(RxWiki News) A famous saying indicates the eyes to be the portals of the soul, while a recent study shows the skin to be a useful portal to understanding the brain.
The journal Nature Medicine released a study this week in which they manipulated patients' skin cells into neurons in order to uncover what exactly goes wrong in the brain's exhibiting autistic symptoms.
"Know the early symptoms of autism in children."
The study examined a disease known as Timothy syndrome, in which affected children typically meet the criteria for autism spectrum disorders. However, unlike autism, this disease is known to be caused by a single genetic mutation and is extraordinarily rare.
"Studying the consequences of a single mutation, compared to multiple genes with small effects, vastly simplifies the task of pinpointing causal mechanisms," explains Ricardo Dolmetsch, Ph.D.
From previous research, Dr. Dolmetsch and his teammates already knew that patients with Timothy syndrome suffered from a mutation causing excess calcium within cells. Although many patients die from the calcium's effects on the heart, scientists have yet to understand its full effects on the brain.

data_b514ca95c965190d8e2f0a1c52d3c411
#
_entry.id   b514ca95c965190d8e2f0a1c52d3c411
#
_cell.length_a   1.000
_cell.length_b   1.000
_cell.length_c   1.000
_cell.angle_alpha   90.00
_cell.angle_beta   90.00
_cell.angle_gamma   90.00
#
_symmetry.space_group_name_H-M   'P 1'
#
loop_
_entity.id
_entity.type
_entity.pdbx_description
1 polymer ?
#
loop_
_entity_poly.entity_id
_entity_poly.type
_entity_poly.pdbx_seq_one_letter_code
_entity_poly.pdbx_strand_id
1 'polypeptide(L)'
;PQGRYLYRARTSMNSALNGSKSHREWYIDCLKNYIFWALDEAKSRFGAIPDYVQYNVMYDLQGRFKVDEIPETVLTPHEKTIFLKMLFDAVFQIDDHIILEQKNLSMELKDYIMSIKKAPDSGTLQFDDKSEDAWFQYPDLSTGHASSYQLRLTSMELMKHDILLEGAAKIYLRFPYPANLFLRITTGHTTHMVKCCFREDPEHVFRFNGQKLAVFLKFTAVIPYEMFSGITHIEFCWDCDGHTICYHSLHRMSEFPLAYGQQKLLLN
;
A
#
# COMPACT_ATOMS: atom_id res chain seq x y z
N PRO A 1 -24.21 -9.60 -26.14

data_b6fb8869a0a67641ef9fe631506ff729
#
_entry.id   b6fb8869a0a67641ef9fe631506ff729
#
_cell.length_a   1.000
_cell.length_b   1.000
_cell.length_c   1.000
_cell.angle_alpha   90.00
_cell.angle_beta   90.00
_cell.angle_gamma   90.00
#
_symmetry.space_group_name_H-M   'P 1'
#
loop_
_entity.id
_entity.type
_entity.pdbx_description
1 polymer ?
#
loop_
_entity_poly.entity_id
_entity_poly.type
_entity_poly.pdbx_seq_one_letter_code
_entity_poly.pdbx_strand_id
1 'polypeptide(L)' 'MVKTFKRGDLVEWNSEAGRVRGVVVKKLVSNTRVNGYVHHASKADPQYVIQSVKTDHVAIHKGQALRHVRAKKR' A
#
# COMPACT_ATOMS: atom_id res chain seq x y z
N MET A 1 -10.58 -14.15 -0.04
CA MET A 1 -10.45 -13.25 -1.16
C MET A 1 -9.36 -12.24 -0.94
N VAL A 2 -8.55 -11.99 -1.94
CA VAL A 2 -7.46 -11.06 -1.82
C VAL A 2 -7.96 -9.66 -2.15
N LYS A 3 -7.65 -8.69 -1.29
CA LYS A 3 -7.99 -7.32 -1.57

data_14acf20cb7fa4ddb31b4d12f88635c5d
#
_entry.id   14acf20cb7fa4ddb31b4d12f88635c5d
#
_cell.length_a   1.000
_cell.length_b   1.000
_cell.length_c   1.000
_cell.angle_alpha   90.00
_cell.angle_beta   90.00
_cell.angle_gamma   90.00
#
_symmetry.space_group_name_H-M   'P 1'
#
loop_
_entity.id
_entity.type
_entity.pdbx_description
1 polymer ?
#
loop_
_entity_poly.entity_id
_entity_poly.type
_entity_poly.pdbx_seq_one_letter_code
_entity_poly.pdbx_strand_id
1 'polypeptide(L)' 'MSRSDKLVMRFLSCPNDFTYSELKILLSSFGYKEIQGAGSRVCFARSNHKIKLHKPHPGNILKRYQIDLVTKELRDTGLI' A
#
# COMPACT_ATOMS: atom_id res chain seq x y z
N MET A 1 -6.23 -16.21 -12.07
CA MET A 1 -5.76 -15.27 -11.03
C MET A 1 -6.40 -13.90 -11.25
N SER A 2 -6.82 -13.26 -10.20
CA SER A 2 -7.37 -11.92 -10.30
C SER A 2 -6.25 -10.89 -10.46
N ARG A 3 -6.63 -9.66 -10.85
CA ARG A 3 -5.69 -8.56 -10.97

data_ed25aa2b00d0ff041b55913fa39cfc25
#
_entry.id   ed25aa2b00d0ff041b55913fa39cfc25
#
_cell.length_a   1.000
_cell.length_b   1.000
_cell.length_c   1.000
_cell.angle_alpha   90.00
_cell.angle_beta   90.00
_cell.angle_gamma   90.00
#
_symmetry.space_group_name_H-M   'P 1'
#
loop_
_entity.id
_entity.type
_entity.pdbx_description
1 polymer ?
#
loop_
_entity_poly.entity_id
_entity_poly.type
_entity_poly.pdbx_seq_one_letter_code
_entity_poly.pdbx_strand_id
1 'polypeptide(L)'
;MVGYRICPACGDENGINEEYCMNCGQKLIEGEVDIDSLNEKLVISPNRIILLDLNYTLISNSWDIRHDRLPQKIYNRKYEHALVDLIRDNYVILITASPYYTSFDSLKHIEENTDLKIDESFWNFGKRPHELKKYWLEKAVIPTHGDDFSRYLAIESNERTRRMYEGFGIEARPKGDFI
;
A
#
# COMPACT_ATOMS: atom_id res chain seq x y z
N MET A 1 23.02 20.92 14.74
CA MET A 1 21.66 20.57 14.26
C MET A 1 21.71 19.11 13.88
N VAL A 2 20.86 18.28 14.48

Nonetheless, researchers do understand this calcium defect to be associated with developmental delay, as well as autism. A new technology used induced pluripotent stem cells, translating the skin cells of Timothy syndrome patients first to stem cells and then into neurons.
Study co-author and the director of the National Institute of Mental Health, Thomas R. Insel, M.D., highlights, "unlike animal research, the cutting-edge technology employed in this study makes it possible to pinpoint molecular defects in a patient's own brain cells. It also offers a way to screen more rapidly for medications that act on the disordered process."
The study found the neurons derived from the patients to show an increased production of dopamine and norepinephrine and an abnormal presence of tyrosine hydroxylase. The increased neurotransmitters regulate the mood and behavior and are synthesized by tyrosine.
The study authors explain that the findings suggest that the channel the calcium mutation is present within "regulates the differentiation of cortical neurons in humans and offer[s] new insights into the causes of autism in individuals with Timothy syndrome."
Furthermore, Dr. Dolmetsch suggests that the mechanisms identified can lead to the development of new therapies and insight into the causation of autism.